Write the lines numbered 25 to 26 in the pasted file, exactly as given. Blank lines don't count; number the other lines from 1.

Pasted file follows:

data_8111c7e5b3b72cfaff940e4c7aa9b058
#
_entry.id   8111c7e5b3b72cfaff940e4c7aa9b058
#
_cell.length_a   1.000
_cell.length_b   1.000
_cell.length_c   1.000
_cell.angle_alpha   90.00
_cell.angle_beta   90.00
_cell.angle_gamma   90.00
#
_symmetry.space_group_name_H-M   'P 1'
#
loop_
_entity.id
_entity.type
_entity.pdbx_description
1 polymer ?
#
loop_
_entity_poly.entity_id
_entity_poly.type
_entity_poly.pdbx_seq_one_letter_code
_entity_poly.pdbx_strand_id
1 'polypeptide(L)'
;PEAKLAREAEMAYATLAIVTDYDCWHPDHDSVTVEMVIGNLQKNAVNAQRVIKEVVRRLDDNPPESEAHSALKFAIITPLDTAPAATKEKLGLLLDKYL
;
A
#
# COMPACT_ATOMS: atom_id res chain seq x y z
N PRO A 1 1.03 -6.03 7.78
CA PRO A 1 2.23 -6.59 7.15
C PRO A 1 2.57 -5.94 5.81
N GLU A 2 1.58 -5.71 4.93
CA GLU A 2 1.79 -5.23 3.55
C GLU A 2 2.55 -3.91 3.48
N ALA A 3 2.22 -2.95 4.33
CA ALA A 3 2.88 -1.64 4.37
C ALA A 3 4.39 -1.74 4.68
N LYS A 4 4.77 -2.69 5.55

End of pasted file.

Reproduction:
1 'polypeptide(L)'
;PEAKLAREAEMAYATLAIVTDYDCWHPDHDSVTVEMVIGNLQKNAVNAQRVIKEVVRRLDDNPPESEAHSALKFAIITPLDTAPAATKEKLGLLLDKYL